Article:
Sales And Marketing: A Lesson From Dave Matthews
A webinar on March 26 will help you understand two marketing roles your company needs to fill. Jim Connolly says there are three things to focus on if you want to see amazing marketing results. Andrea Johnson suggests three steps to help sales-and-marketing people improve their productivity. Brad Smith explains what the Dave Matthews Band’s new CD can teach you about business follow-up. Billy Joel stuns Vanderbilt with a once-in-a-lifetime answer to a student’s question. Art Sobczak wants you to discover what’s missing in this cold-call opening statement.
Cash Flow: Money on the Table
Investing in a surge protector is just one of 10 things Adam Gottlieb says you should be doing to lower utility bills. Jeff Mathers offers a few tips to cut operating costs in 2013. John Stow explains why the details are so important when you’re buying. Here are a few examples of how you’re leaving money on the table.
Customer Service: What Would Mum Do?
If you want to improve your customer service, ask what Mum would do. Don’t forget that “customers are human, not C.R.M. entries” — one of Pratik Dholakiya’s nine principles of entrepreneurship. Kelly Gregorio says customers are one of four groups you must always make time for. Jim Smith says customer loyalty is one of six opportunities to grow your business in 2013.
Mobile: ‘mCommerce Monsters’
Here are 10 mobile apps no conference attendee should be without. This is how Google makes money from mobile. A new study concludes that college students are “mCommerce monsters.” Martin Michalik explains why mobile marketing should be integrated into every campaign. Sprint offers special discounts to spur the growth of small businesses and reduce their wireless costs. Baseball fans can now upgrade their tickets midgame.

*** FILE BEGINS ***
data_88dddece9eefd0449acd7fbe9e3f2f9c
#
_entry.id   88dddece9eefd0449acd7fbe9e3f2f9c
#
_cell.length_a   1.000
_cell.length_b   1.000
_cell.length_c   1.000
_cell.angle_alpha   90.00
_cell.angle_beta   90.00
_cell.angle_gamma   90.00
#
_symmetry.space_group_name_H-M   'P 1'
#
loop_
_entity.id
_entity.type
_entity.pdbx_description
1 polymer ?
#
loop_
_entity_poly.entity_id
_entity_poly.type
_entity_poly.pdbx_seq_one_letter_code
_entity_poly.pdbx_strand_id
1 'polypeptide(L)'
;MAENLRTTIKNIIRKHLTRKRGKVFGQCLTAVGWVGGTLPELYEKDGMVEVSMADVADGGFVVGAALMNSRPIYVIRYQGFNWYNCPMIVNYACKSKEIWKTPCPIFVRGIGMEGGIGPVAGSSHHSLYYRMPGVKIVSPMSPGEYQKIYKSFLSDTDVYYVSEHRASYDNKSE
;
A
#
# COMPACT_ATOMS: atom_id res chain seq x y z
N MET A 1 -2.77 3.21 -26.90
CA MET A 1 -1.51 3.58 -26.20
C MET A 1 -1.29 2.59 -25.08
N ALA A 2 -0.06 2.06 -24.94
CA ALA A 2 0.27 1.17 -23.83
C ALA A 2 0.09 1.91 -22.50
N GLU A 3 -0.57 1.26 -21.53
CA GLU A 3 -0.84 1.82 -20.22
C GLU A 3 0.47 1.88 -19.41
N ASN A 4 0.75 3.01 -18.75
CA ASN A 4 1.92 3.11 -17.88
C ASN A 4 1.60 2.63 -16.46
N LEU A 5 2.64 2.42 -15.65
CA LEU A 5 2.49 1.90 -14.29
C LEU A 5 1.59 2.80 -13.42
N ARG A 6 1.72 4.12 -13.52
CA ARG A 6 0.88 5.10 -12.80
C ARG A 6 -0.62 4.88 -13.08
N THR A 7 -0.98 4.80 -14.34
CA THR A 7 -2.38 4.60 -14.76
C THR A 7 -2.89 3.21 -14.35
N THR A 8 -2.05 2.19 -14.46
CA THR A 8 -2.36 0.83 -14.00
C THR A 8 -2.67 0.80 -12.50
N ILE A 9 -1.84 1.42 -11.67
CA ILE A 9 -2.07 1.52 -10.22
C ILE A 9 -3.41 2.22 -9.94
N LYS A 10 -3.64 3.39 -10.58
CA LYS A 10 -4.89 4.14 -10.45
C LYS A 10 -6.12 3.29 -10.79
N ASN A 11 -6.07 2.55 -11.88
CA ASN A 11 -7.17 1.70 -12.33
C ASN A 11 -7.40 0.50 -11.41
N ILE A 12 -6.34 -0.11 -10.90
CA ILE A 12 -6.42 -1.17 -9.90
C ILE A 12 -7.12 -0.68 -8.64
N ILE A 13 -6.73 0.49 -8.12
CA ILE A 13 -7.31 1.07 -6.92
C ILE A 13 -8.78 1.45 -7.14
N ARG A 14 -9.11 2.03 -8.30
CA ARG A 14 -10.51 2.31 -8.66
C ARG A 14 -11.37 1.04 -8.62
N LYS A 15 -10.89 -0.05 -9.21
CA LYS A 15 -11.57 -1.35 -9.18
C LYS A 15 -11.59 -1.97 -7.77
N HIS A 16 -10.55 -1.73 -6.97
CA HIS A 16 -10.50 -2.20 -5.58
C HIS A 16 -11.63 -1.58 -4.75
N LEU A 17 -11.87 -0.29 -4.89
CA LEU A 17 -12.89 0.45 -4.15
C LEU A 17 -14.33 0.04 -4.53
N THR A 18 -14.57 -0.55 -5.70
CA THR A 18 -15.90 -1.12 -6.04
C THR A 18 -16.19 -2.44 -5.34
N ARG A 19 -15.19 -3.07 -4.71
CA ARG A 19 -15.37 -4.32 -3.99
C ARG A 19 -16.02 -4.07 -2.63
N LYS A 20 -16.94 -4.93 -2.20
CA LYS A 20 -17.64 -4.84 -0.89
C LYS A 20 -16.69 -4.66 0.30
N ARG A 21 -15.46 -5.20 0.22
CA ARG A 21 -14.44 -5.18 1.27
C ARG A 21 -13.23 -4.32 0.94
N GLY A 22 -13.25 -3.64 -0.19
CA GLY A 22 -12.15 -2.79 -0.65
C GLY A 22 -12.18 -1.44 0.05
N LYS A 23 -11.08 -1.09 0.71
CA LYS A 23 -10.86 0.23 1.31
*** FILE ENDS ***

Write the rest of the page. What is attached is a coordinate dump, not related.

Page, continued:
Online: Marketplace Fairness
New research shows more than 60 percent of small- and mid-size businesses are unaware of new Internet domain extensions. This is what online sellers need to know about the Marketplace Fairness Act. Three nasty landing-page habits may be driving your prospects away. Microsoft’s Outlook and Hotmail go down for a while. Here are the five pages you must have on your business Web site. Forrester predicts that online retail sales will hit $370 billion by 2017.
Social Media: Tips From Dr. Suess
Here are 15 social media tips from Dr. Suess, and these are the pitfalls to avoid on social media. Pinterest introduces a new analytic tool for businesses. Vistaprint announces a new tool to help small-business owners find, create and post content. Kerry Gorgone warns against creeping people out.
Red Tape: Tax Tips
The 2013 Federal Register has surpassed 15,000 pages. Here are a few tax-preparation basics and 10 tax tips for small-business owners, and the important federal tax dates for 2013. Applying for health insurance may not be easy for your employees. These online calculators can help you understand and comply with the new requirements of the Affordable Care Act. Some small businesses are casting a wary eye on minimum-wage legislation, and Bryan Caplan believes “it is a symbol of larger evils.”
Around the Country: B.B.B. Gives Itself an F